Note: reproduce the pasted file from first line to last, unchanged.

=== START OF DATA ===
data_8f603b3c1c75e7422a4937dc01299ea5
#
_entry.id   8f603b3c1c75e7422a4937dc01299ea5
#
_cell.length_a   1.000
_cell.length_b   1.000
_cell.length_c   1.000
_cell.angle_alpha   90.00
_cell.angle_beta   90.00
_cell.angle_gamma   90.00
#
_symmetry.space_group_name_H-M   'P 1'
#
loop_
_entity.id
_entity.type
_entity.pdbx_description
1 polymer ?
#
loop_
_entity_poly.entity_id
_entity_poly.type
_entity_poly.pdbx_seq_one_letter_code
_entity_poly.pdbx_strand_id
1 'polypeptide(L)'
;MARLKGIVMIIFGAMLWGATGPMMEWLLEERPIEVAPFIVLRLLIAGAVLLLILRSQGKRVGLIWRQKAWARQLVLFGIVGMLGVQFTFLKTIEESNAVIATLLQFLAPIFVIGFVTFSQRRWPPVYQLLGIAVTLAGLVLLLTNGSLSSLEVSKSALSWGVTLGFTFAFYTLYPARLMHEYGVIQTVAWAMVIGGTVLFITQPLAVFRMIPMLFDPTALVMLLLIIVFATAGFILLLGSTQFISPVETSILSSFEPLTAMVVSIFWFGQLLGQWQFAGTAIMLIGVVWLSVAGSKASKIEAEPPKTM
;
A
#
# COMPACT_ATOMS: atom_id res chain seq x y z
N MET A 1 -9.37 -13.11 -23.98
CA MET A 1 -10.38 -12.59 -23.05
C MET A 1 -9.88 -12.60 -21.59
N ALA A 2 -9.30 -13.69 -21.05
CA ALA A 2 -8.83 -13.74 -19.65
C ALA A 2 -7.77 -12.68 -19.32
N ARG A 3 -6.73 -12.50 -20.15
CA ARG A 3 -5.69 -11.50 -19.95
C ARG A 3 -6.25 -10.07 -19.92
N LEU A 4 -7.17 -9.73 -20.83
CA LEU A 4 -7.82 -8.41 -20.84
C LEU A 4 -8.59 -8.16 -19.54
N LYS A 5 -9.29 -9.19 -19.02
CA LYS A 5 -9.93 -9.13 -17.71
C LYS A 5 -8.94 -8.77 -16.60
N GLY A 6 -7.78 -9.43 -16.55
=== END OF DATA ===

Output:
data_8f603b3c1c75e7422a4937dc01299ea5
#
_entry.id   8f603b3c1c75e7422a4937dc01299ea5
#
_cell.length_a   1.000
_cell.length_b   1.000
_cell.length_c   1.000
_cell.angle_alpha   90.00
_cell.angle_beta   90.00
_cell.angle_gamma   90.00
#
_symmetry.space_group_name_H-M   'P 1'
#
loop_
_entity.id
_entity.type
_entity.pdbx_description
1 polymer ?
#
loop_
_entity_poly.entity_id
_entity_poly.type
_entity_poly.pdbx_seq_one_letter_code
_entity_poly.pdbx_strand_id
1 'polypeptide(L)'
;MARLKGIVMIIFGAMLWGATGPMMEWLLEERPIEVAPFIVLRLLIAGAVLLLILRSQGKRVGLIWRQKAWARQLVLFGIVGMLGVQFTFLKTIEESNAVIATLLQFLAPIFVIGFVTFSQRRWPPVYQLLGIAVTLAGLVLLLTNGSLSSLEVSKSALSWGVTLGFTFAFYTLYPARLMHEYGVIQTVAWAMVIGGTVLFITQPLAVFRMIPMLFDPTALVMLLLIIVFATAGFILLLGSTQFISPVETSILSSFEPLTAMVVSIFWFGQLLGQWQFAGTAIMLIGVVWLSVAGSKASKIEAEPPKTM
;
A
#
# COMPACT_ATOMS: atom_id res chain seq x y z
N MET A 1 -9.37 -13.11 -23.98
CA MET A 1 -10.38 -12.59 -23.05
C MET A 1 -9.88 -12.60 -21.59
N ALA A 2 -9.30 -13.69 -21.05
CA ALA A 2 -8.83 -13.74 -19.65
C ALA A 2 -7.77 -12.68 -19.32
N ARG A 3 -6.73 -12.50 -20.15
CA ARG A 3 -5.69 -11.50 -19.95
C ARG A 3 -6.25 -10.07 -19.92
N LEU A 4 -7.17 -9.73 -20.83
CA LEU A 4 -7.82 -8.41 -20.84
C LEU A 4 -8.59 -8.16 -19.54
N LYS A 5 -9.29 -9.19 -19.02
CA LYS A 5 -9.93 -9.13 -17.71
C LYS A 5 -8.94 -8.77 -16.60
N GLY A 6 -7.78 -9.43 -16.55